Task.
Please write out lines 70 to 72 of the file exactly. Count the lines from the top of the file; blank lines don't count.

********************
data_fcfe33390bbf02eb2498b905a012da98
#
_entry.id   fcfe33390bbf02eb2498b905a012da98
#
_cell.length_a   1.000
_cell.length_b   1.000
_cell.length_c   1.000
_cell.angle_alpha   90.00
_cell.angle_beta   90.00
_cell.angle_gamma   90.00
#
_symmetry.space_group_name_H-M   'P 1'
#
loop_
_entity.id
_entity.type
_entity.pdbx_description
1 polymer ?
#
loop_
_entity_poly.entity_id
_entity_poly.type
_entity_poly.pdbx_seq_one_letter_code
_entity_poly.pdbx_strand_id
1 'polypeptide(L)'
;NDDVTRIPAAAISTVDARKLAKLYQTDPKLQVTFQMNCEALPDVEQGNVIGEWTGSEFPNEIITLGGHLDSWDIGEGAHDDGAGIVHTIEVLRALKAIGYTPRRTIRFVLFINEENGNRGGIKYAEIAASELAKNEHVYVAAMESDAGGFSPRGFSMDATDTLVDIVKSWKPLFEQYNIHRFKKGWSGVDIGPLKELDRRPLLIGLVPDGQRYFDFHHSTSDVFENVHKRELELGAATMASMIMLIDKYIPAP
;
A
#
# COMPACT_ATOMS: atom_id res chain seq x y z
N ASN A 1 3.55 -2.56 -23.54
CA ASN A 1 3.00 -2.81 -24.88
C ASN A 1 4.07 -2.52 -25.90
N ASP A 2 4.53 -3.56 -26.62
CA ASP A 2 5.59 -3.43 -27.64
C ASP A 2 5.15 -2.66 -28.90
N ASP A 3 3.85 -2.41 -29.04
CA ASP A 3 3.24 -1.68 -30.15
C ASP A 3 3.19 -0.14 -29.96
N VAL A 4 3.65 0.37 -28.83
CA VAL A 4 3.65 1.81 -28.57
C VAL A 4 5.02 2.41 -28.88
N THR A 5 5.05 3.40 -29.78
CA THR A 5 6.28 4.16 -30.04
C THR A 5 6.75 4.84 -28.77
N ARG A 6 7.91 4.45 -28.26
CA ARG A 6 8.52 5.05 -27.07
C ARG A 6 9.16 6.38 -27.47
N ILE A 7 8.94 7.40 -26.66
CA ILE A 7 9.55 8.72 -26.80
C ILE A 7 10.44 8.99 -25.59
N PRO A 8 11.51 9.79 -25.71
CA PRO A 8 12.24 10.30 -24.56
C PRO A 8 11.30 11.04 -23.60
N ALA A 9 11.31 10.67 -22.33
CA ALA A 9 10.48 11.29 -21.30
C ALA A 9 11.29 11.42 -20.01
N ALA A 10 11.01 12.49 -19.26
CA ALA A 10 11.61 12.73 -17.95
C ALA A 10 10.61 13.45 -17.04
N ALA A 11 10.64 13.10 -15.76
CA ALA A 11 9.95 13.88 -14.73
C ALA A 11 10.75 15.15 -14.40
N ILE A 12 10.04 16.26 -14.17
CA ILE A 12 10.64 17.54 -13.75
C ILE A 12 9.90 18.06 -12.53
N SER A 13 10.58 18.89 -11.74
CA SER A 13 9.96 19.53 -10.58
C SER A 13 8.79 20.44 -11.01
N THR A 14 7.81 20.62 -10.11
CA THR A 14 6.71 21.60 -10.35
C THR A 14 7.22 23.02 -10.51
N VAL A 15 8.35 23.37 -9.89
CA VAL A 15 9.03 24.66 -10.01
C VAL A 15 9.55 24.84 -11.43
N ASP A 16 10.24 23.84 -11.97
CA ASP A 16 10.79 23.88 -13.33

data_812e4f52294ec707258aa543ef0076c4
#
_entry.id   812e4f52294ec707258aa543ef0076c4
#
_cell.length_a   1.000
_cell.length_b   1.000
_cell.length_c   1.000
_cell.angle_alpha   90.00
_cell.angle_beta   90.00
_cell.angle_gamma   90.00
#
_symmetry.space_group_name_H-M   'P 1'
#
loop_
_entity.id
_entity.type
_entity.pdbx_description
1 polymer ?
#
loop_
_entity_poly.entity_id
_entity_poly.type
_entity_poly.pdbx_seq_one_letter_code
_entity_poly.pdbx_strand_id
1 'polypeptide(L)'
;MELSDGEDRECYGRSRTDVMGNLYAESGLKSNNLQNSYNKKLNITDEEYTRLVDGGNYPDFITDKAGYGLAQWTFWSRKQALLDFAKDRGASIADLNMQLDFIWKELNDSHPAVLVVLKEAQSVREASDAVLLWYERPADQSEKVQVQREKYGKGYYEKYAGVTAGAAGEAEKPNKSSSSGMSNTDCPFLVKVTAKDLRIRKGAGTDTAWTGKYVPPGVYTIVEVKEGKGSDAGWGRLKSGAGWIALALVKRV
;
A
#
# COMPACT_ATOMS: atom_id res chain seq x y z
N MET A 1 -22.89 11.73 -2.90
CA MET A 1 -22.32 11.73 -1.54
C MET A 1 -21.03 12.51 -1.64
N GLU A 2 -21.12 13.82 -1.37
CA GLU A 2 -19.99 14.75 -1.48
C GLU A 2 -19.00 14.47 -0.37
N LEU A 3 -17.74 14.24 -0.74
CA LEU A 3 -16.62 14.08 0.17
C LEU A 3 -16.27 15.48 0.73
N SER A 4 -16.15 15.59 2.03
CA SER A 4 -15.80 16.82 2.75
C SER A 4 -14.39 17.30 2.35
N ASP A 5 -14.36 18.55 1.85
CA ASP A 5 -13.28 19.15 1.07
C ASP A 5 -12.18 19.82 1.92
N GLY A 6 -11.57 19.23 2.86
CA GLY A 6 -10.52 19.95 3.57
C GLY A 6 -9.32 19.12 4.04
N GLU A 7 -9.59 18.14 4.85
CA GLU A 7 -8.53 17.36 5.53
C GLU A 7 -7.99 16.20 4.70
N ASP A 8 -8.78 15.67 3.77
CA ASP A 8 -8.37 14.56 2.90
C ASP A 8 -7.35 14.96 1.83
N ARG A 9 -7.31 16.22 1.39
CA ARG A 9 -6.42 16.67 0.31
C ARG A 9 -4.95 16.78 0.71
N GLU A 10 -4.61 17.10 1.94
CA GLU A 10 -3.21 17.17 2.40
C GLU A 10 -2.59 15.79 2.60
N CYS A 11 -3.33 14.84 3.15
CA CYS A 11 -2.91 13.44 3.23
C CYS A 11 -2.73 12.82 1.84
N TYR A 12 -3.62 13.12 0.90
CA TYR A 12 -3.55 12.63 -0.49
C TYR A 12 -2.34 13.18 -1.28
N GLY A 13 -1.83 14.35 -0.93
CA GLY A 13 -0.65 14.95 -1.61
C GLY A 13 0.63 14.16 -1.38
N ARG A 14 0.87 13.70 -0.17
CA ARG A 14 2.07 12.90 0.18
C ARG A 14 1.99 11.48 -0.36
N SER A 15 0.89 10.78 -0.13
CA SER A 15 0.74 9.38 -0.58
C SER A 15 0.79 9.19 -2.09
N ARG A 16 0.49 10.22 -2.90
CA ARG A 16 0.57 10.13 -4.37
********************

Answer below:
N THR A 14 7.81 20.62 -10.11
CA THR A 14 6.71 21.60 -10.35
C THR A 14 7.22 23.02 -10.51